Washington, DC --(Ammoland.com)- Today, the U.S. Fish and Wildlife Service announced $1.8 million in grants for the research and management of white-nose syndrome (WNS), a fungal infection that has killed millions of hibernating bats in eastern North America since it was first documented in New York in the winter of 2006-2007.
Funding was granted to eight projects at universities in New York, New Hampshire, Pennsylvania, Ohio, Michigan and Wisconsin.
Projects include studies to better understand bat immune responses to WNS, investigations into methods to control the disease, and ways to examine the molecular infrastructure of the fungus that causes WNS (*Pseudogymnoascus destructans),* and other cave-dwelling fungi.
“Bats are fascinating animals that are vital for a healthy environment. We are hopeful that these investments into research will get us closer to getting the upper hand on this devastating disease,” said Wendi Weber, co-chair of the White-Nose Syndrome Executive Committee and Service Northeast Regional Director.
Since 2008, the Service has granted more than $17.5 million to institutions and federal and state agencies for WNS research and response. This year’s grants are the second round of WNS research funding awarded by the Service. $1.4 million was awarded to federal agencies that provided matching funds for research and response to the disease. Another $1.5 million is currently available for state wildlife agencies onwww.grants.gov.
“Scientists from around the world are working together to understand this devastating disease, and to develop the tools to manage WNS and conserve our native bats,” said Dr. Jeremy Coleman, the Service’s national WNS coordinator.
“Findings from past research have led to improved methods for detecting *P. destructans*; development of potential tools to slow disease spread and treat infected bats, and the development of a national bat population monitoring program.”
Funding for the grants was provided through the Service’s Endangered Species Recovery and Science Applications programs.
Additional information about WNS is available at www.whitenosesyndrome.org/. Connect with our white-nose syndrome Facebook page at www.facebook.com/usfwswns, follow our tweets at www.twitter.com/usfws_wns and download photos from our Flickr page at www.flickr.com/photos/usfwshq/collections/72157626455036388/.
*2014 White-Nose Syndrome Grant Recipients, Round 2*
- *Funding amount*
Marianne S. Moore, Department of Ecology and Evolution, Stony Brook (NY) University; Lilliana Davalos, Stony Brook U.; Amy Russell, Grand Valley University (MI)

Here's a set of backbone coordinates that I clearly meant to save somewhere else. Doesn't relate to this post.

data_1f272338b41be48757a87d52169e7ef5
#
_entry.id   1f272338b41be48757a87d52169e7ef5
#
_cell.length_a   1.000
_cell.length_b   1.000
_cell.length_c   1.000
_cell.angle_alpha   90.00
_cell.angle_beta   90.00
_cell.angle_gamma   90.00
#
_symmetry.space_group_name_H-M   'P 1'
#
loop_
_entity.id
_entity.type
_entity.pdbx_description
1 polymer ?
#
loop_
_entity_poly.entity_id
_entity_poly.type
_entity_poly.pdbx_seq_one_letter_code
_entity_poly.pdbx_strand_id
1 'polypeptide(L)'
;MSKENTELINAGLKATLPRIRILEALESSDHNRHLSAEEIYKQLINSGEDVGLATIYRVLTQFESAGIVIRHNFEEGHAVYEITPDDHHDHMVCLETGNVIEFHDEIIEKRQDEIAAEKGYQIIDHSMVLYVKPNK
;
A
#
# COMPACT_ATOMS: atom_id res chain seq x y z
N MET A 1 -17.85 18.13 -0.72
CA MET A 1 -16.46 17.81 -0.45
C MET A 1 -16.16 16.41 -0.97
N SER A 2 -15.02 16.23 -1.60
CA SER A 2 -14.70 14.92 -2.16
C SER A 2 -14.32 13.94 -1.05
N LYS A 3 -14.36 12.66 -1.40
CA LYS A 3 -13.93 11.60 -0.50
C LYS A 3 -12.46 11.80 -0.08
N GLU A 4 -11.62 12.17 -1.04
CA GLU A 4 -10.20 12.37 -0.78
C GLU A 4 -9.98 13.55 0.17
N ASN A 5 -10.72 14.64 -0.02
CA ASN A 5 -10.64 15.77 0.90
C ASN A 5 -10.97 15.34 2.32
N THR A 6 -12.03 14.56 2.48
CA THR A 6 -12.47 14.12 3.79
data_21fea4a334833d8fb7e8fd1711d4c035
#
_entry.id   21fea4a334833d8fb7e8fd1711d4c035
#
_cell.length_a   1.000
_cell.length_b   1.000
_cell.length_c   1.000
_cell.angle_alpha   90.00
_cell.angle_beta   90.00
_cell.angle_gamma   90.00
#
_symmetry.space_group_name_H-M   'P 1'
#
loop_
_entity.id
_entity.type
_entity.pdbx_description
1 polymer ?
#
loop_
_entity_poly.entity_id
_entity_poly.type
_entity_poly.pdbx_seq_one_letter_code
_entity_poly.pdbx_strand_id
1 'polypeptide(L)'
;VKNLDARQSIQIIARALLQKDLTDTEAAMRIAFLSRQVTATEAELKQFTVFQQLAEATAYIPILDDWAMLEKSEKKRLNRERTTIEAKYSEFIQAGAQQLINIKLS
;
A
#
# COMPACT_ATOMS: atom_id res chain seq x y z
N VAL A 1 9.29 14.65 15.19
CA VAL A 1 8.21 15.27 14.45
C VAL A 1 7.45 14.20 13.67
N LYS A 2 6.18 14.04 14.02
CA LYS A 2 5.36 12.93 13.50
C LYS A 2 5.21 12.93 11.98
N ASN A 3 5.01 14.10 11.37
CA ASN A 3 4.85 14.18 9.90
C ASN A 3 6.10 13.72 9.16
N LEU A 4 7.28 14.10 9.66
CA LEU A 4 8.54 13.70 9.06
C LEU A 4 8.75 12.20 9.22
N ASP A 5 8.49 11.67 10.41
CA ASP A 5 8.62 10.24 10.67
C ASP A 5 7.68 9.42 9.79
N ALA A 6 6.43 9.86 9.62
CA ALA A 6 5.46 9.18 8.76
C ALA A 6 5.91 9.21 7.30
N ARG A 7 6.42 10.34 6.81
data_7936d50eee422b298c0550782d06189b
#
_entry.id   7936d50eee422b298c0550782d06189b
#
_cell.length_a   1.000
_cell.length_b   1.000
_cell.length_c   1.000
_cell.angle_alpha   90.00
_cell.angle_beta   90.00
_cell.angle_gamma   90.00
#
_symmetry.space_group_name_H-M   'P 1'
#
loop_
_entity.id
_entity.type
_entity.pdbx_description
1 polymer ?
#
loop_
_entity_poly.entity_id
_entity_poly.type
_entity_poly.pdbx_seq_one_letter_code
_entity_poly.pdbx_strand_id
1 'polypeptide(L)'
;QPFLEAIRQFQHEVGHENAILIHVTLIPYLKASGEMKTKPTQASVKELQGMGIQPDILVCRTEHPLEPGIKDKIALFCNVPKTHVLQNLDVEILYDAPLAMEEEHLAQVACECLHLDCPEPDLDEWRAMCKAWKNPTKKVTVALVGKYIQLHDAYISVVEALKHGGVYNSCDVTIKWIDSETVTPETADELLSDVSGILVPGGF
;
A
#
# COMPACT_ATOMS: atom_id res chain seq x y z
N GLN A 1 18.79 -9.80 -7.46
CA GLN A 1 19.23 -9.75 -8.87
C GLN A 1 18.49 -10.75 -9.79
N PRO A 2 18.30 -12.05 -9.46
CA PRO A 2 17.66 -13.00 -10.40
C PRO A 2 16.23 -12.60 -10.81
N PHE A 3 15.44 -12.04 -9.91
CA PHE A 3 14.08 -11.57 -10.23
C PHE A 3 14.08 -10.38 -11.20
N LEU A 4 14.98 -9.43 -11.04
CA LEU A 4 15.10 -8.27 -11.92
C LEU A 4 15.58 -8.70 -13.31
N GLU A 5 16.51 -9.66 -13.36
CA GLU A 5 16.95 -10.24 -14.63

Uncovering skin immune proteins as predictors of resistance against WNS
Hazel A. Barton, Department of Biology,
University of Akron (OH)
Factors of the innate immune response that protect Virginia big-eared bats (Corynorhinus townsendii virginianus) from infection by Pseudogymnoascus Destructans, the agent of white-nose syndrome
Tony L. Goldberg, School of Veterinary Medicine, University of Wisconsin –Madison; David Blehert, U.S. Geological Survey Wildlife Health Center (WI)
Characterization of bat skin microbiomes during progression of white-nose syndrome to inform
Jason Slot, Department of Plant Pathology, The Ohio State University; Hannah Reynolds, OSU; Hazel Barton, U. of Akron; DeeAnn Reeder, Bucknell U.; Tea Meulia, OSU
The potential of mycoviruses for biocontrol of white-nose syndrome of bats
Maarten J. Vonhof, Department of Biological Sciences and Environmental Studies Program, Western Michigan
University; Timothy Carter, Ball State University (IN); Robert Eversole, WMU; Kevin Keel, University of California, Davis
Additional testing of the efficacy of chitosan to limit the growth of*Pseudogymnoascus destructans* on experimentally-infected bats
DeeAnn Reeder, Department of Biology, Bucknell University (PA); Ken Field (Bucknell U.)
Physiological changes in remnant bat populations in WNS-affected areas
Nancy P. Keller, Department of Medical Microbiology and Immunology, University of Wisconsin – Madison
Identification and characterization of*Pseudogymnoascus destructans*immunomodulatory secondary metabolites
Jeffrey Foster, University of New Hampshire; Kevin Drees, UNH; Daniel Lindner, USDA Northern Research Station (WI); Jon Palmer, USDA NRS
Genomic differences between*Pseudogymnoascus destructans* and closely-related fungi from bat hibernacula: insights into fungal pathogenicity, physiology, and ecology
*The mission of the U.S. Fish and Wildlife Service is working with others to conserve, protect, and enhance fish, wildlife, plants, and their habitats for the continuing benefit of the American people. We are both a leader and trusted partner in fish and wildlife conservation, known for our scientific excellence, stewardship of lands and natural resources, dedicated professionals, and commitment to public service. For more information on our work and the people who make it happen, visit www.fws.gov <http://www.fws.gov/>*.